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A retrospective analysis of policy development on compliance with World Health Organization’s physical activity recommendations between 2002 and 2005 in European Union adults: closing the gap between…

Overview of attention for article published in BMC Public Health, August 2018
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About this Attention Score

  • In the top 25% of all research outputs scored by Altmetric
  • High Attention Score compared to outputs of the same age (84th percentile)
  • Good Attention Score compared to outputs of the same age and source (66th percentile)

Mentioned by

blogs
1 blog
twitter
8 tweeters

Citations

dimensions_citation
6 Dimensions

Readers on

mendeley
50 Mendeley
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Title
A retrospective analysis of policy development on compliance with World Health Organization’s physical activity recommendations between 2002 and 2005 in European Union adults: closing the gap between research and policy
Published in
BMC Public Health, August 2018
DOI 10.1186/s12889-018-5986-4
Pubmed ID
Authors

X. Mayo, F. del Villar, E. Iglesias-Soler, G. Liguori, S. Mann, A. Jimenez

Abstract

Physical inactivity (PIA) is a mortality risk factor defined as performing lower levels of physical activity than recommended by the World Health Organization (WHO). After 2002, the WHO released the WHA55.23 Resolution and the Global Strategy which produced several changes in policymaking, but with no subsequent analyses of the impact of these changes in European Union (EU) policymaking while examining PIA prevalence. PIA of 31,946 adults as a whole sample and country-by-country were analyzed in the 2002 and 2005 EU Special Eurobarometers. PIA prevalence between countries was performed with the χ2 test and PIA between both years and between genders was analyzed with the Z-Score test for two population proportions. A retrospective analysis of national plans was performed to interpret the suitability of such policy documents, considering changes in PIA prevalence. Differences in PIA prevalence were observed between countries (p <  0.001) and years (p <  0.001) for the whole sample and men and women separately. Within-country samples showed no differences for Denmark, Finland, Ireland, Italy, Luxemburg, Portugal, and Spain (p > 0.05). When considering gender, there were no gender reductions in subsamples for Denmark, Finland, Ireland, Portugal, Spain, and United Kingdom, neither in Luxemburg for men, nor in France and Italy for women. When analyzing gender differences across the entire sample, PIA was higher in women than men for both years (p <  0.001). Greece and Luxemburg did not release national plans for promoting physical activity. While large differences in PIA prevalence between EU countries prevailed, the overall PIA descended between both years for the whole sample, men, and women. While this points out a general suitability of policymaking for reducing PIA, not all countries reported reductions in PIA for men, women, or both genders. Also, PIA levels were higher for women in both years, suggesting a less than optimal policy implementation, or lack of women-specific focus across the EU. This analysis helps to identify the strengths and weaknesses of PIA policymaking in the EU and provides researchers with targeted intervention areas for future development.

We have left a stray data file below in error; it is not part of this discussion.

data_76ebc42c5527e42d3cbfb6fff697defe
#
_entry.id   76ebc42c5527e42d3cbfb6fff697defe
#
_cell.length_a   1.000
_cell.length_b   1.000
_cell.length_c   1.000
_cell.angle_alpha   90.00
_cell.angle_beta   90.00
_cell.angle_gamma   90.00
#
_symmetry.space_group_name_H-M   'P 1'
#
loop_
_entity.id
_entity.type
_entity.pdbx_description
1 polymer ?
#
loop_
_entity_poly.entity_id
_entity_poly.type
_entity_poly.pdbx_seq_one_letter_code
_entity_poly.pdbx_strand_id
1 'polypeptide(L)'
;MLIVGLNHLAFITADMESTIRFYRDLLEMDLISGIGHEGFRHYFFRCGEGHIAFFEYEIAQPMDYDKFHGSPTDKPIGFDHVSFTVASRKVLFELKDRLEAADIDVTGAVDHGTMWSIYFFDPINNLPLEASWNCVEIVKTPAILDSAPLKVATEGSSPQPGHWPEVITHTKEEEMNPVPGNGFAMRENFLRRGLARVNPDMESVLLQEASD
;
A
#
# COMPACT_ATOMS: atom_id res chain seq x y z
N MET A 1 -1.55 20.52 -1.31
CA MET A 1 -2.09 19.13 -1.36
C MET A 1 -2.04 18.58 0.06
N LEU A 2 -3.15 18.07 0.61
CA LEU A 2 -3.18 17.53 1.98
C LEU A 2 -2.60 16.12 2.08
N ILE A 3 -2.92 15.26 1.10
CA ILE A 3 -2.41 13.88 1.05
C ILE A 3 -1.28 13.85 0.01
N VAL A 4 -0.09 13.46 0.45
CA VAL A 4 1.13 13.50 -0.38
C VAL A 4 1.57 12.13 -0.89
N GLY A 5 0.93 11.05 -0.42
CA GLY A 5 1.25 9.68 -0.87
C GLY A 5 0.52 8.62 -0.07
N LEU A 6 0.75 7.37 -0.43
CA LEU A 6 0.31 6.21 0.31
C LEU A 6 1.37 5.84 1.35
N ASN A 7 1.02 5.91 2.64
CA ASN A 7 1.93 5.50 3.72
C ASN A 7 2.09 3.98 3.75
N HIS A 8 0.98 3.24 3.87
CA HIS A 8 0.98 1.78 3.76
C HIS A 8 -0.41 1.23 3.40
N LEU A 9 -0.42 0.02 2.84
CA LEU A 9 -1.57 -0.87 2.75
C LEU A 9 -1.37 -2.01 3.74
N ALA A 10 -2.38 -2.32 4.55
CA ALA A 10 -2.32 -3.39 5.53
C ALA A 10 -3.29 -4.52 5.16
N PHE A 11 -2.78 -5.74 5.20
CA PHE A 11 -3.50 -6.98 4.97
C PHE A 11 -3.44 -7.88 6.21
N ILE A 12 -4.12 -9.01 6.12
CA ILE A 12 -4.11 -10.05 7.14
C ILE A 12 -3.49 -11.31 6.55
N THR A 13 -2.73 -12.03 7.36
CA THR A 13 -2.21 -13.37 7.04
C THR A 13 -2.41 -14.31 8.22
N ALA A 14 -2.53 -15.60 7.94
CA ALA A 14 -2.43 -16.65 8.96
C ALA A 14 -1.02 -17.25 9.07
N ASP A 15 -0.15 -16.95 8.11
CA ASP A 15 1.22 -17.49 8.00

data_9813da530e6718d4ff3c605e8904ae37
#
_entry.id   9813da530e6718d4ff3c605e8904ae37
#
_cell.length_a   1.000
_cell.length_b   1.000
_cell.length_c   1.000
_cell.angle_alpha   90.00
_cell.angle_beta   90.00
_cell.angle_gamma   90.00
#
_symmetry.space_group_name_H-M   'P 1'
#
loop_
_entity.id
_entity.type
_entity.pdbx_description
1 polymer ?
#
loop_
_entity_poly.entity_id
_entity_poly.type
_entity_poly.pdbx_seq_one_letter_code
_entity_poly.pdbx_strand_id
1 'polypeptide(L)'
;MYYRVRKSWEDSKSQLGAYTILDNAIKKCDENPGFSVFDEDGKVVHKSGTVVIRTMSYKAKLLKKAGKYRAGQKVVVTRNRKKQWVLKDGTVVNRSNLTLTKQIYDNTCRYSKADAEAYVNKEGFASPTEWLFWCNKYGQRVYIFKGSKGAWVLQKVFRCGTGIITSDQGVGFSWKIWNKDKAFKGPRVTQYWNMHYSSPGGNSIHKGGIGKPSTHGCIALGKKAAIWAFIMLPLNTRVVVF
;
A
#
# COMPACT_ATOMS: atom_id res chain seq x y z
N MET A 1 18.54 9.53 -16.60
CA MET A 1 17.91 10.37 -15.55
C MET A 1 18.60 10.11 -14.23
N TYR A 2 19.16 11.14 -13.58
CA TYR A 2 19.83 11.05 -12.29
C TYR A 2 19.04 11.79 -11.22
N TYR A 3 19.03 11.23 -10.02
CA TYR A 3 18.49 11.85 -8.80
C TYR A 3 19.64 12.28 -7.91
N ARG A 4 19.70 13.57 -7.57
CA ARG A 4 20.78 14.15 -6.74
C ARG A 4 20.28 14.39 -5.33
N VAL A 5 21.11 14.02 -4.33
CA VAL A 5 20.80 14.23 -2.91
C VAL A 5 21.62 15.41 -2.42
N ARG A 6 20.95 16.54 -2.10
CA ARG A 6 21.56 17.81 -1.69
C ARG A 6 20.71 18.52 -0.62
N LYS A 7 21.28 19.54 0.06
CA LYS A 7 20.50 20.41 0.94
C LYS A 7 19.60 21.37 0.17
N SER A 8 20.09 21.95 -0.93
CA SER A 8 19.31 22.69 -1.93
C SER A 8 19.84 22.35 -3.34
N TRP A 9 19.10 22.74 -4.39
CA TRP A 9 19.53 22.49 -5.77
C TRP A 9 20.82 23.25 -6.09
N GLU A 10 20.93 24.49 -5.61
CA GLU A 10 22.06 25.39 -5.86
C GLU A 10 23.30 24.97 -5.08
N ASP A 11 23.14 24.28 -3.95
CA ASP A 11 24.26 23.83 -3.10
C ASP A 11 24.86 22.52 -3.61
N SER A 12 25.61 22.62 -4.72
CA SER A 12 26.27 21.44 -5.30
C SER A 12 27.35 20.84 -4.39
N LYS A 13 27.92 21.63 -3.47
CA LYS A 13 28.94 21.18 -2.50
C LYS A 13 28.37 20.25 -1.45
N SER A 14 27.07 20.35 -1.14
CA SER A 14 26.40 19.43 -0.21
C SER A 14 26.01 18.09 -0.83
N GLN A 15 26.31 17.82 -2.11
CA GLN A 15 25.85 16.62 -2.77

Twitter Demographics

The data shown below were collected from the profiles of 8 tweeters who shared this research output. Click here to find out more about how the information was compiled.

Mendeley readers

The data shown below were compiled from readership statistics for 50 Mendeley readers of this research output. Click here to see the associated Mendeley record.

Geographical breakdown

Country Count As %
Unknown 50 100%

Demographic breakdown

Readers by professional status Count As %
Unspecified 6 12%
Student > Ph. D. Student 6 12%
Student > Master 5 10%
Professor 4 8%
Student > Bachelor 3 6%
Other 8 16%
Unknown 18 36%
Readers by discipline Count As %
Unspecified 6 12%
Social Sciences 6 12%
Nursing and Health Professions 5 10%
Medicine and Dentistry 5 10%
Sports and Recreations 4 8%
Other 3 6%
Unknown 21 42%

Attention Score in Context

This research output has an Altmetric Attention Score of 13. This is our high-level measure of the quality and quantity of online attention that it has received. This Attention Score, as well as the ranking and number of research outputs shown below, was calculated when the research output was last mentioned on 11 September 2018.
All research outputs
#1,199,458
of 13,500,498 outputs
Outputs from BMC Public Health
#1,424
of 9,324 outputs
Outputs of similar age
#40,067
of 266,227 outputs
Outputs of similar age from BMC Public Health
#4
of 12 outputs
Altmetric has tracked 13,500,498 research outputs across all sources so far. Compared to these this one has done particularly well and is in the 91st percentile: it's in the top 10% of all research outputs ever tracked by Altmetric.
So far Altmetric has tracked 9,324 research outputs from this source. They typically receive a lot more attention than average, with a mean Attention Score of 11.0. This one has done well, scoring higher than 84% of its peers.
Older research outputs will score higher simply because they've had more time to accumulate mentions. To account for age we can compare this Altmetric Attention Score to the 266,227 tracked outputs that were published within six weeks on either side of this one in any source. This one has done well, scoring higher than 84% of its contemporaries.
We're also able to compare this research output to 12 others from the same source and published within six weeks on either side of this one. This one has gotten more attention than average, scoring higher than 66% of its contemporaries.